Monday, September 28, 2009

Common Ground Fair Weekend

Judy, Katie, and Raf came to visit for Common Ground Fair weekend.
The food is the best.

There are lots of animals to see.

A team of mules.
Bright and Lion wanted to get 'patted', and kept moving closer and closer.
This llama stood up to have his picture taken.

We enjoyed listening to Nathan's very talented sister, Siiri and her husband, Garrett perform with their band, Tree by Leaf.

And seeing their beautiful children with their faces painted.

Judy gets inspired looking at the yarn.

Felted soap was popular this year.

We ate lots of good things all weekend long - blueberry and raspberry pancakes for breakfast. I picked the berries earlier in the summer and froze them.

Veggie Lasagna with tomatoes, peppers, zuchinni, spinach, basil, and oregano from my garden.

We stopped by the Apple Farm in Fairfield and enjoyed hot cider and donuts, and brought home a great big bag of apples.

Toasting marshmallows for s'mores indoors - a tradition Katie loves. What a great weekend.

Sunday, September 20, 2009

Dinner in China Town

I met Katie and Raf for dinner when I was in Boston last week. We ate at Pho Pasteur, a Vietnamese Restaurant in Chinatown. I first heard of the place when Katie blogged about Pho Pasteur last year.
I ordered Pho Ga (chicken noodle soup) with extra vegetables.

It comes with a plate of bean sprouts and basil. I would never think to add basil to a chicken soup, but it is so good... We had fresh spring rolls as an appetizer.

What a treat.

Friday, September 18, 2009

Making a Nantucket Basket

I always loved Nantucket Baskets, but since they are so expensive I never bought one. When I got a chance to learn to make one, I was so excited. Here's our teacher, Nathan Taylor, a master basket maker. Nantucket baskets are made on a mold.You start out putting in these pieces.

Then add the weavers.

Here's my basket in the making.

Jackie, Diana, and Loyce are busy at work...

After the first day here's how my basket looked.

Towards the end of the second day, I was finally ready to put on the rim.

Cutting off the ends.

Putting the nails into the rim.

The finished product. Yea - I did it!

Thursday, September 17, 2009

My late summer garden

I decided to plant a border that would look good in late summer. It has coneflowers, black-eyed-Susan's, sedum, lobellia, turtlehead, asters, and phlox.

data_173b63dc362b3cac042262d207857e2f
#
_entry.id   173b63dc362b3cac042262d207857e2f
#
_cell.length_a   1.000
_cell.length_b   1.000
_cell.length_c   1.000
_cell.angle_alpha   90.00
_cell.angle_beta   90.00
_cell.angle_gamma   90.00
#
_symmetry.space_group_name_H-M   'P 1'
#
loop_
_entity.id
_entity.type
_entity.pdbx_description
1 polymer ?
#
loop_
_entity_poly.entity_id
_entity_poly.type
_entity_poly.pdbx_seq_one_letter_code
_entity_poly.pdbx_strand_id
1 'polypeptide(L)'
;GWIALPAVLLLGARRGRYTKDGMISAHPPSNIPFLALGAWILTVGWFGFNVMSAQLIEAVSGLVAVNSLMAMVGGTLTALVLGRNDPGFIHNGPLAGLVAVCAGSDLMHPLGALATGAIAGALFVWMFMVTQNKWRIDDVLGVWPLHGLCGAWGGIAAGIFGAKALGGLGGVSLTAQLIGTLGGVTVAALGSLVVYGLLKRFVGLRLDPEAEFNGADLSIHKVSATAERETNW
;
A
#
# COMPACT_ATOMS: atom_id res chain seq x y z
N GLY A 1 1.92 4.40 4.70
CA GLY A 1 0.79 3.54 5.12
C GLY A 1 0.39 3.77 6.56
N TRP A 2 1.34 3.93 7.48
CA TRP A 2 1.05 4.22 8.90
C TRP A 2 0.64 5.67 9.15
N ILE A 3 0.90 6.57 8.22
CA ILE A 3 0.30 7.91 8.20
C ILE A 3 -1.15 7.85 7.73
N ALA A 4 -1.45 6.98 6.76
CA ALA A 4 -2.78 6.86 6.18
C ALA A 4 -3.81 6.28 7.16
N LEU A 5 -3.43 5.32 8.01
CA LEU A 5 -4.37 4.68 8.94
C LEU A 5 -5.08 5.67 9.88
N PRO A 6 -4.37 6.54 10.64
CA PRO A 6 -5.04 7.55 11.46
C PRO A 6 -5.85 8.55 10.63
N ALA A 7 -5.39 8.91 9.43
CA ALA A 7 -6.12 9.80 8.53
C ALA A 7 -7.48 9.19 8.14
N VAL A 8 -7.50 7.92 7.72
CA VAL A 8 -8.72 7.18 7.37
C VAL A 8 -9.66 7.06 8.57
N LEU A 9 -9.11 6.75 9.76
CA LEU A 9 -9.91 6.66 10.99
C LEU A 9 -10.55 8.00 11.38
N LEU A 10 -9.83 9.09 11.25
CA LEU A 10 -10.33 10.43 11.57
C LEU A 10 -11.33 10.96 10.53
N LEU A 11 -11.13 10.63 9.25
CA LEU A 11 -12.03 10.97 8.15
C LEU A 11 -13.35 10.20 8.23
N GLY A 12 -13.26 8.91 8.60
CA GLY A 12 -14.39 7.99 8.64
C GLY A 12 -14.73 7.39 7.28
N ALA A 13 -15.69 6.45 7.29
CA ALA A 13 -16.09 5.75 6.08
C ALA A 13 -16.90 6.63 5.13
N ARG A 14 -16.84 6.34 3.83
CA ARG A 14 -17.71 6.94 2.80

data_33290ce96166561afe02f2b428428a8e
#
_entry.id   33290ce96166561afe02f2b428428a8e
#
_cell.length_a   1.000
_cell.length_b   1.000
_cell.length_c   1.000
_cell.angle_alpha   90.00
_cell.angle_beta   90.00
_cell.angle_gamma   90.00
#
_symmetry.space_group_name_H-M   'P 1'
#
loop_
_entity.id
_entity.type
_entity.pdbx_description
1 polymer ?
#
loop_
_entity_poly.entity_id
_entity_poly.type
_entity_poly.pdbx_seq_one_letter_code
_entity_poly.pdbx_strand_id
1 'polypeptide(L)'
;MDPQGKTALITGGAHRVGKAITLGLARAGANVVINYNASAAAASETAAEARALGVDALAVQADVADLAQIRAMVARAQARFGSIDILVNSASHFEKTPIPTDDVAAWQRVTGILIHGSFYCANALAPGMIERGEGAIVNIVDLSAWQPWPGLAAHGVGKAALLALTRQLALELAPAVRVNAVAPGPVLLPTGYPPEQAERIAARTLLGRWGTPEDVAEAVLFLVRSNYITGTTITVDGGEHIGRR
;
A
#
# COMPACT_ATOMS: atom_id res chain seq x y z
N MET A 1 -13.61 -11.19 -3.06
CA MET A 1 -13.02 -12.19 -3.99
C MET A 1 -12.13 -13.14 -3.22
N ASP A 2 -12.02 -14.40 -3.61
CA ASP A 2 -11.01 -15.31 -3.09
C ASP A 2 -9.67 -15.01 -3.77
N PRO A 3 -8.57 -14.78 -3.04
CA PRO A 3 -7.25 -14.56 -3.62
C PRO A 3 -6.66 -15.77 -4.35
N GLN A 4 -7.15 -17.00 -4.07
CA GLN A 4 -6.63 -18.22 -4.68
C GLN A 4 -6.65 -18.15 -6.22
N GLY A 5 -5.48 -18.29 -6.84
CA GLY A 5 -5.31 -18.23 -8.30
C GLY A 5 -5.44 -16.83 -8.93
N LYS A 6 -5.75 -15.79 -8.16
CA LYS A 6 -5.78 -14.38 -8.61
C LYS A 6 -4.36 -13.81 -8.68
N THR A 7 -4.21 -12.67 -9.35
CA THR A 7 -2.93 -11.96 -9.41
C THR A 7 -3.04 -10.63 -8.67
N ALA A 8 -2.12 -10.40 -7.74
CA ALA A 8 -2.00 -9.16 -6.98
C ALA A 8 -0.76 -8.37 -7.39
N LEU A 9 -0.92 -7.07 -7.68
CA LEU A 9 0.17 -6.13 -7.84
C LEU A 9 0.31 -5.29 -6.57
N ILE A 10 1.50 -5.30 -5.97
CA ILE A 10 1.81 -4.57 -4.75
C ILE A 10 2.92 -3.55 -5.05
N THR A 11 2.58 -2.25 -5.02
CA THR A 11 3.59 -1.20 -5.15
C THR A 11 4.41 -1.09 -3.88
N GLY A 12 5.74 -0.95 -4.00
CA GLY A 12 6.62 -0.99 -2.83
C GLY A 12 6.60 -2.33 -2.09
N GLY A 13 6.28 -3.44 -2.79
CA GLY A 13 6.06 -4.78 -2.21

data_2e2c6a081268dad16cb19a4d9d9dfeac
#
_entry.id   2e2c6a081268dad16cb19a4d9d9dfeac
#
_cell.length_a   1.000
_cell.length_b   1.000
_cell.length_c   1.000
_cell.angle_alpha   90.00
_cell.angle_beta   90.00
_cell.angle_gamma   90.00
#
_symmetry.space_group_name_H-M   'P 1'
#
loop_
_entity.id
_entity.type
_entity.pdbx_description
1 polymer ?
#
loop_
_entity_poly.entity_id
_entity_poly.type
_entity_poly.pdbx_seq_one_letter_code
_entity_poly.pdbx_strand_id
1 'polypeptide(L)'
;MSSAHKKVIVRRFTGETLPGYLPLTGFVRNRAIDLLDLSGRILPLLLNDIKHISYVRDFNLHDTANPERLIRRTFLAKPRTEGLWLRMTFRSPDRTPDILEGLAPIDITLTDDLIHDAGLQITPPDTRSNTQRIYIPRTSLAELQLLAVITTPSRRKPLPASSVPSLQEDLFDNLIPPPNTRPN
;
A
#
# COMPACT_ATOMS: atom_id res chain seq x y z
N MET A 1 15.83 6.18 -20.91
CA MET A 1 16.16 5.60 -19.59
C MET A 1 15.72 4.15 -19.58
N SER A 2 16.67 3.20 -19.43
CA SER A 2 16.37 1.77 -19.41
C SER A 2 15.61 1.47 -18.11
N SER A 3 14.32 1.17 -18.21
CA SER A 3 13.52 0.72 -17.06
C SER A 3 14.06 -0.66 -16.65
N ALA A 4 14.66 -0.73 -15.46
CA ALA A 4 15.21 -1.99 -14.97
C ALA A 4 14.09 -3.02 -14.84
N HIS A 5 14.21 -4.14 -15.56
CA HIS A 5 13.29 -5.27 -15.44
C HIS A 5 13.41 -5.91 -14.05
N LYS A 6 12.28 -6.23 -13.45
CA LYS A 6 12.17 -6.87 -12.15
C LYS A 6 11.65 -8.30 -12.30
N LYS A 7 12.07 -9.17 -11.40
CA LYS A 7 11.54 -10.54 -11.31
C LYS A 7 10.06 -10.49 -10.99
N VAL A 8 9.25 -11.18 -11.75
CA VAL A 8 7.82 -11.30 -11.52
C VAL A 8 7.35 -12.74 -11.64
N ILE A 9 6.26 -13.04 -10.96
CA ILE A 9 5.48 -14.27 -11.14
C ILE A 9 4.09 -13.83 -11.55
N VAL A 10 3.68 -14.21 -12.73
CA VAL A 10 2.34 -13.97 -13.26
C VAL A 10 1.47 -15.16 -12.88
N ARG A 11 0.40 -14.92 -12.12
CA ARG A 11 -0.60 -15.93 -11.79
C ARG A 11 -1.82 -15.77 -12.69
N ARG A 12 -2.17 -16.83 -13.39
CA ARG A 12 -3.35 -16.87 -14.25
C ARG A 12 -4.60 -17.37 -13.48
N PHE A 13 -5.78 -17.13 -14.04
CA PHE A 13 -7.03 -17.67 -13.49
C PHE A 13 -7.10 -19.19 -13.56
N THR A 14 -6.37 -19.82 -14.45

The phlox looks good in this garden too. Pretty soon the asters will bloom. They are the last flower to bloom in my garden.

Wednesday, September 16, 2009

It's fair time

Fall is fair time in New England. One of the first one's I usually go to is the Skowhegan State Fair in August. This is the 188th year for this fair - it started in 1819.

I love looking at the animals.
Watching the tractor pulls...
And looking at the award winning vegetables.

Looking forward to more fairs.

Tuesday, September 15, 2009

It's harvest time

Since the 3rd week of August I've been enjoying the 'vegetables of my labor'.

It was such a rainy summer, but I kept replanting and replanting. It all paid off.

This is the first year I grew red cabbage. It's great for making slaw.

Lots of tomatoes, cucumbers, zuchinni, beans, swiss chard, peppers so far...

Sunday, September 13, 2009

Visit to Portsmouth, NH

I always enjoy stopping in Portsmouth, on my way to and from Maine. There are great shops, restaurants, and this time of year, flowers.

The North church in market square built in 1854.

I love walking up and down the streets.
There are great window boxes.

Its so much fun to meet Judy and Sarah in Portsmouth for dinner.

Saturday, September 12, 2009

A visit to Stroudwater Village - Portland, Maine

The Tate House in Portland, Maine was built in 1755 for Captain George Tate (1700-1794) and his family in the Stroudwater Village section of Portland. I love the fence.

From their website:

Tate served as the Senior Mast Agent for the British Royal Navy, overseeing the cutting and shipping of white pines from Maine to England. By law all white pine trees over twenty four inches in diameter were the property of the King and were marked with the sign of a “broad arrow” (three axe slashes). George Tate was responsible for the overseeing of the marking, removal, and loading of these “sticks” (as they were called) into the holds of ships waiting in he Fore River so they could be transported to the great shipbuilding cities in England.

It's fun to take a walk around Stroudwater village, Portland's first settlement.
I need to get back there someday to go into the museum.

Remembering September 11, 2001

I will always remember September 11, 2001. This 'USA' field was first planted near Keuka Lake in NY in 2001. We went looking for it when we were there in June, and were glad to find it planted again this year.

I will never forget that day, and how eerie and quiet that afternoon was when all the planes were grounded. In memory of all those who were lost that day.